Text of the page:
Realty Income is not immune from the coronavirus crisis, as many retail outlets have been closed in recent weeks. However, Realty Income continues to show why it is a best-in-class retail REIT. Its top four industries sell essential goods, including convenience stores, drug stores, dollar stores, and grocery stores. This has helped the company’s rent collection results.
Source: Investor Presentation
In the 2020 first quarter, adjusted FFO-per-share increased 7.3% to $0.88, as total revenue increased 17% year-over-year. Realty Income collected 83.5% of expected contractual rent in May, and 85.7% of contractual rent due in June.
The company will see a negative impact from coronavirus in 2020, but it has taken aggressive action to shore up its financial position to weather the storm. Realty Income raised $754 million in the first quarter through the sale of stock.
Total liquidity available as of July 1, 2020 was approximately $2.7 billion, consisting mostly of $2.4 billion of remaining borrowing capacity available on the revolving credit facility. Therefore, we expect the company to make it through the coronavirus with its dividend intact.
Realty Income stock trades for a P/FFO ratio of 16.4, below our fair value P/FFO multiple of 18. An expanding valuation multiple could add to shareholder returns in the years ahead. In addition, expected FFO-per-share growth of 4.0% and the current dividend yield of 4.9% lead to total expected returns of 10.0% per year over the next five years.
No-Fee DRIP Dividend Aristocrat #3: AbbVie Inc. (ABBV)
AbbVie is a pharmaceutical company focused on Immunology, Oncology, and Virology. AbbVie was spun off by Abbott Laboratories in 2013 and now trades with a market capitalization of $172 billion. Its most important product is Humira, which by itself represents ~60% of annual revenue.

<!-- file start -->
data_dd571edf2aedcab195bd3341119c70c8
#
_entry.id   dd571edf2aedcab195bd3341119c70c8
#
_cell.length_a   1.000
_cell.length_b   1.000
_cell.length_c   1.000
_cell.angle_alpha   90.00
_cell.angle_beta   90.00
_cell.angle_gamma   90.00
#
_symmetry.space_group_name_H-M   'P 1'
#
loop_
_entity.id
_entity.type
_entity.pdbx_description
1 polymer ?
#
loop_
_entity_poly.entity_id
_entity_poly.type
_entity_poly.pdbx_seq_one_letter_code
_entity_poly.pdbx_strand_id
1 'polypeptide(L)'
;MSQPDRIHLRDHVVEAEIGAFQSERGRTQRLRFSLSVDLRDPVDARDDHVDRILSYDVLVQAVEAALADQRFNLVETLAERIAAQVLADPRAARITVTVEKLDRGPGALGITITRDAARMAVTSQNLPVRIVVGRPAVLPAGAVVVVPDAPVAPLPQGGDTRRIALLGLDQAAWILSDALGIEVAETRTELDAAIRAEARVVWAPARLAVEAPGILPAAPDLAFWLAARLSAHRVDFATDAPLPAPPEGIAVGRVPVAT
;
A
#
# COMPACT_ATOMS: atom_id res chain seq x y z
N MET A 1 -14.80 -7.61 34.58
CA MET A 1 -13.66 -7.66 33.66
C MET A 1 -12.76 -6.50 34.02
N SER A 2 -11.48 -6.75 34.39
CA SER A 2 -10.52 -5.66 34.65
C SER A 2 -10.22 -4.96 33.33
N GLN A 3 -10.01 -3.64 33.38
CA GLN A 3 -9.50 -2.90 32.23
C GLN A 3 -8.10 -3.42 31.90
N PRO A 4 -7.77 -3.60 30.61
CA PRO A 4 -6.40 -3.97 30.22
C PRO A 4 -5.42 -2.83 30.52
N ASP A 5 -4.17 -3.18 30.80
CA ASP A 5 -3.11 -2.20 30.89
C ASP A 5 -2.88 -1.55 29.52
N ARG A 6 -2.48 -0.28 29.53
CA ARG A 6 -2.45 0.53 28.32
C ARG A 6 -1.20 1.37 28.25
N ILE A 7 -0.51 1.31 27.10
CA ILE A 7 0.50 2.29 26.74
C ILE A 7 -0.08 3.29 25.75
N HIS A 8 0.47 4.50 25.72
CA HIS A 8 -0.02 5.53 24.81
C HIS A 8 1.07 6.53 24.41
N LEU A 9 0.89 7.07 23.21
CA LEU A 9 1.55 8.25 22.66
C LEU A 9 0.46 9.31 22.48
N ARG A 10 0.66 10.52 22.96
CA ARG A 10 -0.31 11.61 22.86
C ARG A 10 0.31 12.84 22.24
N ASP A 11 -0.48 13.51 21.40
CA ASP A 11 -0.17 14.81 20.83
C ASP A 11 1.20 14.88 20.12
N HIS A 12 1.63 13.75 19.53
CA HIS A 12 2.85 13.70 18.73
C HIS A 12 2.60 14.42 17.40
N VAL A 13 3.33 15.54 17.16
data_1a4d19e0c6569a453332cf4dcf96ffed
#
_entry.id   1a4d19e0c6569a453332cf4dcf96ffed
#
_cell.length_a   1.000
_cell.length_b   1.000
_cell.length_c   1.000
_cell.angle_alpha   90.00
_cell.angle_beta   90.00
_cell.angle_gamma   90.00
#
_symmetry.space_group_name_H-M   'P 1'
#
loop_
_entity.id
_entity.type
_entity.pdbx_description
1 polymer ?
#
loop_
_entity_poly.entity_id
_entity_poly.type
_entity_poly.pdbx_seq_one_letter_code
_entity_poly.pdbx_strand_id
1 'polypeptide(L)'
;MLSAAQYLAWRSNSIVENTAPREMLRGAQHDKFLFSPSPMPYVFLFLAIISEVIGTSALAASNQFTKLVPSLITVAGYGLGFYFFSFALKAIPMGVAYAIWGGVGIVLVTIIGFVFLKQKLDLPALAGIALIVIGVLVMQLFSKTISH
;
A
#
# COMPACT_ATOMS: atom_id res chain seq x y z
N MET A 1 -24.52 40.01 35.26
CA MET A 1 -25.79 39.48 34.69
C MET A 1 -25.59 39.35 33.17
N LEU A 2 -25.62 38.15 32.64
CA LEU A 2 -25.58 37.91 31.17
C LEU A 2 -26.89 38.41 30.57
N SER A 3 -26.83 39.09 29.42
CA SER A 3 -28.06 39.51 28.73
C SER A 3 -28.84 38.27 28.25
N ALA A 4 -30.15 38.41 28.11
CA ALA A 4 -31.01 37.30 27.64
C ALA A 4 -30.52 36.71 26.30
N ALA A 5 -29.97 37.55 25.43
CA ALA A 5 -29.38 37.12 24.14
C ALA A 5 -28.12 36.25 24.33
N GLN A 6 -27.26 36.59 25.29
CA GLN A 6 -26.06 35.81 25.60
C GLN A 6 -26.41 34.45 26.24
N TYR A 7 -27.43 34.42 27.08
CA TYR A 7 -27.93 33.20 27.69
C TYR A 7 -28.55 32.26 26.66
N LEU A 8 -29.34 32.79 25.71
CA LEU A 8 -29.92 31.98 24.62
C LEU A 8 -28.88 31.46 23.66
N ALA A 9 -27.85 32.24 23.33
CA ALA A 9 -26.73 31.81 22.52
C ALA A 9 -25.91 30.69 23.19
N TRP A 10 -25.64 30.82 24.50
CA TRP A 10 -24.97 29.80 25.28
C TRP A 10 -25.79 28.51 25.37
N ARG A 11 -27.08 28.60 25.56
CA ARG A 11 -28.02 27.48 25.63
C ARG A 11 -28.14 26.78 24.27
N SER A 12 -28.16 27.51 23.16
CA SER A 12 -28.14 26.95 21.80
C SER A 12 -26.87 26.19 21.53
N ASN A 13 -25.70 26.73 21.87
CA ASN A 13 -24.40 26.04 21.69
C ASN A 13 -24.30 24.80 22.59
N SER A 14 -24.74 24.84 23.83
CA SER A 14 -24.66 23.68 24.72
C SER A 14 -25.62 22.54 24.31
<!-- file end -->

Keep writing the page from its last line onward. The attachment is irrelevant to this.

Humira is a multi-purpose pharmaceutical product, and is the top-selling drug in the world. Humira is now facing biosimilar competition in Europe, which has had a noticeable impact on the company. It will lose patent protection in the U.S. in 2023.
AbbVie reported first-quarter earnings results on May 1st. Revenue of $8.6 billion increased 10% year-over-year, while adjusted earnings-per-share increased 13% to $2.42 for the quarter. Global Humira net revenues of $4.7 billion increased 6.4% operationally, and remained AbbVie’s most important product. AbbVie’s oncology portfolio led the company’s growth last quarter. Global hematologic oncology sales increased 32% to $1.549 billion.
AbbVie’s major risk is loss of exclusivity for Humira. Fortunately, the company’s massive research and development platform is a competitive advantage.
Source: Investor Presentation
Adjusted research and development expense totaled $5 billion in 2019, and the investment is already paying off. AbbVie has received 14 major approvals since 2013, with 10 of those coming in the core categories of Immunology and Oncology. AbbVie has multiple growth opportunities to replace Humira.
AbbVie was not a standalone company during the last financial crisis, so there is no recession track record, but since sick people require treatment whether the economy is strong or not, it is highly likely that AbbVie would continue to perform well during a recession. AbbVie’s earnings are likely to decline somewhat in a recession, but the dividend should remain secure. AbbVie has a projected dividend payout ratio of 49% for 2020.
Despite the challenge posed by loss of exclusivity on Humira, we believe AbbVie has long-term growth potential. First, it has invested heavily in building its pipeline of new products. For example, AbbVie has seen strong growth from Imbruvica, which saw a 21% increase in sales last quarter. AbbVie also completed the $63 billion acquisition of Allergan (AGN).